Last week Retail Week published an interview with Ehab Shouly, the owner of  the successful Tea Terrace concessions in House of Fraser stores, in which he defended Mike Ashley’s decision to fire the entire HoF board.

I’m surprised anybody was surprised by Ashley’s move. He doesn’t strike me as someone who bears fools gladly and anyway, what do you expect when you’ve presided over the disaster that was House of Fraser for three years. These people must have seen this coming … or maybe they expected to continue to operate under the RADA indefinitely. Then again, there are senior managers who view their role as an opportunity to milk the situation for as long as possible and move on. Whichever, I don’t think they have cause to complain.

Ashley is on a mission to resuscitate a business devoid of a pulse, but even if he wasn’t, in the digital age you can’t afford to fanny around and decisive action was essential. I’m only sorry that a few more business leaders don’t take the same approach.

Sometimes the problem with failing companies is the terms under which senior executives are employed. I touched on this in another article a few weeks ago and I’ve encountered more execs than I could count, who have been set objectives and provided with incentives that are counter-productive. It seems to me the root cause is usually to do with how investors engage.

In fact, neither investors nor CEOs are in it for the long term these days. Both have an eye on the door from the moment they sit at the table. Investors are planning a five-year exit at most and the latest research shows CEOs now last less than three years. Their priority is to come away with a decent bank balance, so if they can maintain the illusion of success for that length of time, it’s job done as far as they are concerned and the problems will be those of the next incumbent.

While any brand and therefore the organisation concerned is a complex community of people representing diverse groups – investors, distributers, suppliers, employees, customers and more – boardrooms are often self-obsessed and their concerns extend little further than shareholders and investors. It’s sometimes difficult to get business leaders to see things from an employee’s viewpoint or appreciate the importance of embracing suppliers and distributers as members of their community and this failure severely limits business potential.

I’ve seen quite a few retail CEOs incentivised to pursue sales growth without mention of profit, which usually results in an unhealthy focus on opening more stores. I’ve heard the excuse that this tactic provides opportunities to negotiate better deals with suppliers, but the reality is operational costs and cannibalisation of sales usually combine to reduce margin. I frequently encounter retailers where management teams have continued to run unprofitable stores for years, but in the digital age, real-estate is fast becoming a liability for retailers which is why today’s retail rescues usually start with drastic rationalisation of estate.

It also surprises me that the knee-jerk reaction of so many retailers to falling sales continues to be price-cutting. I would have thought by now that we’d learned that this approach was a slippery slope. In today’s environment particularly it’s only going to hasten the demise of a business. Yet this is the route House of Fraser management chose.

In fact Shouly claims to have resisted this policy and it seems he and other franchisees warned HoF management of the dangers of perpetual sales, but they disregarded the advice. HoF aren’t by any means alone in this and for some who follow the same path it’s probably too late to repair their brand. The thing is, when a business collapses like HoF, their only value is their brand. Damage that and you have no value at all and increasingly you’ll find there will be no white knight riding to your rescue.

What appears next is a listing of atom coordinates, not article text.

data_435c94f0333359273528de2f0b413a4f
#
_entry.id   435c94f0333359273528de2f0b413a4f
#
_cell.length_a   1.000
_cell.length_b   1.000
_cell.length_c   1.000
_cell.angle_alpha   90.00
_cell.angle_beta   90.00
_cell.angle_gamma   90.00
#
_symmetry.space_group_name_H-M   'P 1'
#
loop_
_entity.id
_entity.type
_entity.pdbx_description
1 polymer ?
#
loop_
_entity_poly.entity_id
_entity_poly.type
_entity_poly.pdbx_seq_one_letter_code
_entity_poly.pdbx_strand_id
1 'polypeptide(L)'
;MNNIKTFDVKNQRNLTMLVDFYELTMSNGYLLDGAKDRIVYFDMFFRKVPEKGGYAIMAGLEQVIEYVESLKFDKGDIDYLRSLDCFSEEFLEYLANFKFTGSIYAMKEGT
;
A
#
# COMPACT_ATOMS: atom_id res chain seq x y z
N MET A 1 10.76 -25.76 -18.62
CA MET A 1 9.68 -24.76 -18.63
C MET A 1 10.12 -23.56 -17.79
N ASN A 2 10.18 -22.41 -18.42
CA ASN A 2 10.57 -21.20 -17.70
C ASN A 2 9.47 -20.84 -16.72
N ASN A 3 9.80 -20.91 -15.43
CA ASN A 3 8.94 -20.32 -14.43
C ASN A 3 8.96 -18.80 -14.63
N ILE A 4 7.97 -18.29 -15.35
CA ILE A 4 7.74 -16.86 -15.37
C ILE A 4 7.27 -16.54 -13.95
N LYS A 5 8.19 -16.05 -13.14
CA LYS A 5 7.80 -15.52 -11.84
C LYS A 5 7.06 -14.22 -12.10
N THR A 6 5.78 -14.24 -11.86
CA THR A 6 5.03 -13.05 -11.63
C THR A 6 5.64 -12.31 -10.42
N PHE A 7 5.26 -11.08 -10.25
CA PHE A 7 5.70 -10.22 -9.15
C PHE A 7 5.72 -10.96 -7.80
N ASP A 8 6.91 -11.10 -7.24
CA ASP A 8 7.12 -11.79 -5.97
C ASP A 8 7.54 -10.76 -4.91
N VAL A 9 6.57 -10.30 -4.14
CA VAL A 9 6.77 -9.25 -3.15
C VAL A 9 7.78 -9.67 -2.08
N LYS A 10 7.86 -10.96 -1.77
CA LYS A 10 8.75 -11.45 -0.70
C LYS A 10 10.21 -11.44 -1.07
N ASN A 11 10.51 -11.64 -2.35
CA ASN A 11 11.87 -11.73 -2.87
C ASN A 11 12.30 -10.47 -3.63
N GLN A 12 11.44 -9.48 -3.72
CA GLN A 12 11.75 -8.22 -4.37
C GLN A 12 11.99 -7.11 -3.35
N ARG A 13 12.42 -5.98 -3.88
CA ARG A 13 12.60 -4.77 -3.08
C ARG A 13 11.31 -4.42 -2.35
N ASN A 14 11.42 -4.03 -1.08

Of all our retailers, Ashley stands out as understanding brands. His Sports Direct business is testament to this. It’s really pretty smart the way he works them. Many of the names on the products he sells are once familiar and sometimes iconic brands that disappeared from the market in recent years. Ashley has acquired the names and re-launched the brands, manufacturing new – and, it has to be said, often inferior – products and relying on residual brand awareness to establish a value proposition that perhaps they don’t deserve. The products he sells are by no means trash, they represent great value, but they rarely match the quality associated with the brands as they originally were. He takes the additional step of presenting them alongside blue-chip brands within the stores, further adding both to Sports Direct credentials and the credibility of the owned brands.

I’m definitely a fan. Sure, performance of these acquired brands may eventually decline as consumer expectations of them settle at a new, more realistic level, but the process continues to enhance the overall value of the Sports Direct brand. What’s more there isn’t going to be a shortage of failed brands like those already within the Ashley portfolio, so when the effect of those he already owns diminishes, he can just go out and acquire replacements.

I’m not privy to details of the residual value of the HoF brand, but my guess is it’s sufficiently robust to give Ashley an opportunity to build a sister brand to Sports Direct with a new, more affluent customer base. There are plenty of failing brands among the HoF franchisees. All he has to do is wait for them to crash and acquire them on the cheap.

Personally, I think the future looks good for House of Fraser under Ashley’s management and I’m really looking forward to seeing this one roll out.


Discover more about The Full Effect Company, Brand Discovery and Brand-led Business Transformation.

Phil Darby
October 16, 2018

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